Returning to Benbulben to explore the faery lore that abounds there through the words of W.B. Yeats. By the time he was gathering and writing stories of mystical encounters the evolution of Earth and Otherworld spirits to faery was well established. This is from his book Celtic Twilight: Faerie and Folklore written in 1902, just one of many writings where we find reference to fallen angels, the church’s explanation for the Tuatha Dé Dannan, Ireland’s indigenous spiritual ancestors, who were so embedded in the Irish psyche they could not be neatly or completely demonized.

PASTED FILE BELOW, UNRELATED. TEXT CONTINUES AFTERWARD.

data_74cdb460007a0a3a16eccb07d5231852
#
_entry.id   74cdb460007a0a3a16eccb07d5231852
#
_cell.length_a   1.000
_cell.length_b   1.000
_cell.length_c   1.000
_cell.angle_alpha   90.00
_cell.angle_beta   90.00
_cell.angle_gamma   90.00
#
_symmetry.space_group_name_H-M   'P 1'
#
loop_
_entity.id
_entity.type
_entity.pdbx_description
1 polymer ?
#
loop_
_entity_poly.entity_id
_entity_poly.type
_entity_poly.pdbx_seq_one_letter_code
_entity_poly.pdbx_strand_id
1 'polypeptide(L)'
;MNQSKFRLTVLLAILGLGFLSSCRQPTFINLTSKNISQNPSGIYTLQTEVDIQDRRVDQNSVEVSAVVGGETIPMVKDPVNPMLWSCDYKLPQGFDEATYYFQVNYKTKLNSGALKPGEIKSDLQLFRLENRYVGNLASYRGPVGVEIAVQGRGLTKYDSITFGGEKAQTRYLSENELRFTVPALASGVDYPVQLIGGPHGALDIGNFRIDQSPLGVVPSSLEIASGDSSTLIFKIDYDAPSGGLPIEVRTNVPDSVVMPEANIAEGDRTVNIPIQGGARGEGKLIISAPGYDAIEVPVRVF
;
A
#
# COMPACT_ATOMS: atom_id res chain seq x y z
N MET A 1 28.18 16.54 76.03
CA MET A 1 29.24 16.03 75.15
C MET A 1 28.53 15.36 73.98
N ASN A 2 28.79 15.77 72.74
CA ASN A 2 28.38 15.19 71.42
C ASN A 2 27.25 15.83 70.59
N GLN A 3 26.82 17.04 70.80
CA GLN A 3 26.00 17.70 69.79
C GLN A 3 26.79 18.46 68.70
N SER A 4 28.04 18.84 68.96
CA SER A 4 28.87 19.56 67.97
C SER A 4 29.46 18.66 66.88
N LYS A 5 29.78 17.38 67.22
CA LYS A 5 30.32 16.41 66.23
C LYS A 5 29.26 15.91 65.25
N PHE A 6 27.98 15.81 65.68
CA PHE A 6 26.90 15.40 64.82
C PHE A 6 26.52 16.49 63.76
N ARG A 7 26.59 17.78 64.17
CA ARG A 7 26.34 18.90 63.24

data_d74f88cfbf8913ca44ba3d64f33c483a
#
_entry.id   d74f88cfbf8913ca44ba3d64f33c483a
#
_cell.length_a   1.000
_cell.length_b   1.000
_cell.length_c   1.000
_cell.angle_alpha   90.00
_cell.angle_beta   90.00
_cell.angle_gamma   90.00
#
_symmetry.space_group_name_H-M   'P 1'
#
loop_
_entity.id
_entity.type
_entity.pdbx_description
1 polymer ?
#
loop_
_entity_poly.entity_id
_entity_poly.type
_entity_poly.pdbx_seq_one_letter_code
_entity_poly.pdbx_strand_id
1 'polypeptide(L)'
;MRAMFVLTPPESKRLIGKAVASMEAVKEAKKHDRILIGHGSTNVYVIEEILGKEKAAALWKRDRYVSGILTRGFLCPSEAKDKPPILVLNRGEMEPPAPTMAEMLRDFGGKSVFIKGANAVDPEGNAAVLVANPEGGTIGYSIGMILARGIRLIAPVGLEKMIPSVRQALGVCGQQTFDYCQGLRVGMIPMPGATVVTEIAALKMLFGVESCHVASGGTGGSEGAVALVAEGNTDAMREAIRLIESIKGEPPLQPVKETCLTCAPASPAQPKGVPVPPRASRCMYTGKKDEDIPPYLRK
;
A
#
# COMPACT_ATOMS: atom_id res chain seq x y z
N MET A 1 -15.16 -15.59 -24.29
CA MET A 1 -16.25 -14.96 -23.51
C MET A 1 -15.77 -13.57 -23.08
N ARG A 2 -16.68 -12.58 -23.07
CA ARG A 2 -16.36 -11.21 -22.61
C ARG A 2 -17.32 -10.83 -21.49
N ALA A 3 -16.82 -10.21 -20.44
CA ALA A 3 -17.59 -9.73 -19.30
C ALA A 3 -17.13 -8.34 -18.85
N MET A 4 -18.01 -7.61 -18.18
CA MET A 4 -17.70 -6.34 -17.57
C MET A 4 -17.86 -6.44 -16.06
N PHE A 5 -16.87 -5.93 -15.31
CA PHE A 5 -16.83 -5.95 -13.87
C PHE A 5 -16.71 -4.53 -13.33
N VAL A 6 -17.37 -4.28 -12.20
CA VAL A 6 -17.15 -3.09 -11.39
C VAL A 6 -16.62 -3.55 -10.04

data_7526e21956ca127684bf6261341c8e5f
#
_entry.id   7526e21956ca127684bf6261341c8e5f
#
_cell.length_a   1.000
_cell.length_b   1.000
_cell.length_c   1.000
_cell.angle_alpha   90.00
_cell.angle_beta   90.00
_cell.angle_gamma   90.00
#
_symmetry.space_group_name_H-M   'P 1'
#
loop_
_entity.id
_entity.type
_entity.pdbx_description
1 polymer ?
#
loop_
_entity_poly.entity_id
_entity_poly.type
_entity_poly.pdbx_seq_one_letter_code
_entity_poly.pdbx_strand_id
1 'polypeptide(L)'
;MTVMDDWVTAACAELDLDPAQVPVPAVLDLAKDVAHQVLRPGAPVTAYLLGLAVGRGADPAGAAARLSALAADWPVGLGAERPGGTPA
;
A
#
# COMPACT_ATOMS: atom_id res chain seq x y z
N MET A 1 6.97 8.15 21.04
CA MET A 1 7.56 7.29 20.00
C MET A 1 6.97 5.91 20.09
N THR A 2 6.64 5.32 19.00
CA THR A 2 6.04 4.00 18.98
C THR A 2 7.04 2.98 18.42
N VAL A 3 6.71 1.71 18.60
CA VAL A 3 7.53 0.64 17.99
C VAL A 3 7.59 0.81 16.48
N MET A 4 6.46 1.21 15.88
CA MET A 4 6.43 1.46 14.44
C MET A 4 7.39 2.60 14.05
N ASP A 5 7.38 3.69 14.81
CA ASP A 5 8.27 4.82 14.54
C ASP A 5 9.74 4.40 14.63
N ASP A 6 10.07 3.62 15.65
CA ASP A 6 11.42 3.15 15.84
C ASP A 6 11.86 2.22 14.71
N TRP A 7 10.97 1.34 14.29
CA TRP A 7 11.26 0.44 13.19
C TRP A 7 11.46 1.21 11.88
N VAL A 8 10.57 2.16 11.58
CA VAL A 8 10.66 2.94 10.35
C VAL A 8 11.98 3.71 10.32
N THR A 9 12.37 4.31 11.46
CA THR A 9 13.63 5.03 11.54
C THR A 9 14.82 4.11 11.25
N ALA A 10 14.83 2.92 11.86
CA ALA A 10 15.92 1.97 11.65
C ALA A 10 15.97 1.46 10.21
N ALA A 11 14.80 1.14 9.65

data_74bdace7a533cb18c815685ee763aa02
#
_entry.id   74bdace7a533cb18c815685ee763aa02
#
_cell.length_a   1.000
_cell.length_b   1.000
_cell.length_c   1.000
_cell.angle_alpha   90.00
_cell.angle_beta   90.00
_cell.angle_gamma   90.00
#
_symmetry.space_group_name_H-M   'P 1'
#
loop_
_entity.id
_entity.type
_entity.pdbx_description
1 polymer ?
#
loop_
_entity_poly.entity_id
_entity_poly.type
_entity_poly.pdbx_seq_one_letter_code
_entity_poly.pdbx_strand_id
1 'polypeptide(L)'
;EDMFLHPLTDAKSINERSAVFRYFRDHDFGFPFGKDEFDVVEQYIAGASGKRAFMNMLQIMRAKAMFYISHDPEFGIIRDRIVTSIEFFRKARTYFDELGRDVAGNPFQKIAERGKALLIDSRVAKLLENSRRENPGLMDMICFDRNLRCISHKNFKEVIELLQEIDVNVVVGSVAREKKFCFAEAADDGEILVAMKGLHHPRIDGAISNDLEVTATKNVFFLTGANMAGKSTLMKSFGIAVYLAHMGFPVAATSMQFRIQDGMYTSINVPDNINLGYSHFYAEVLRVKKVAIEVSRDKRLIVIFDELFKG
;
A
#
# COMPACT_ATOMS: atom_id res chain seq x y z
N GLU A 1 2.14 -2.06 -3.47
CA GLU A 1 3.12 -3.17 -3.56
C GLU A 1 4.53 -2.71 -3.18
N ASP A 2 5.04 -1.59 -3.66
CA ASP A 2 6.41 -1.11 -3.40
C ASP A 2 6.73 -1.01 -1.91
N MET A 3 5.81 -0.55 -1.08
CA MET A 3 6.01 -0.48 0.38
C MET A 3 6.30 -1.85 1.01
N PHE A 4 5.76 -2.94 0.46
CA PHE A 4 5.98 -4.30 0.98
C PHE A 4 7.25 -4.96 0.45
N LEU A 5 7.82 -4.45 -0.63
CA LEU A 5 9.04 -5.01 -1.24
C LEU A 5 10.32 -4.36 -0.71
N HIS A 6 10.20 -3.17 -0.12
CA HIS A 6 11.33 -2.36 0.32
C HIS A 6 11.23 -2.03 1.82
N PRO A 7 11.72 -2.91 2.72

There are some doubters even in the western villages. One woman told me last Christmas that she did not believe either in hell or in ghosts. Hell she thought was merely an invention got up by the priest to keep people good; and ghosts would not be permitted, she held, to go “trapsin about the earth” at their own free will; “but there are faeries,” she added, “and little leprechauns, and waterhorses, and fallen angels.” I have met also a man with a mohawk Indian tattooed upon his arm, who held exactly similar beliefs and unbeliefs. No matter what one doubts one never doubts the faeries, for, as the man with the mohawk Indian on his arm said to me, “they stand to reason.”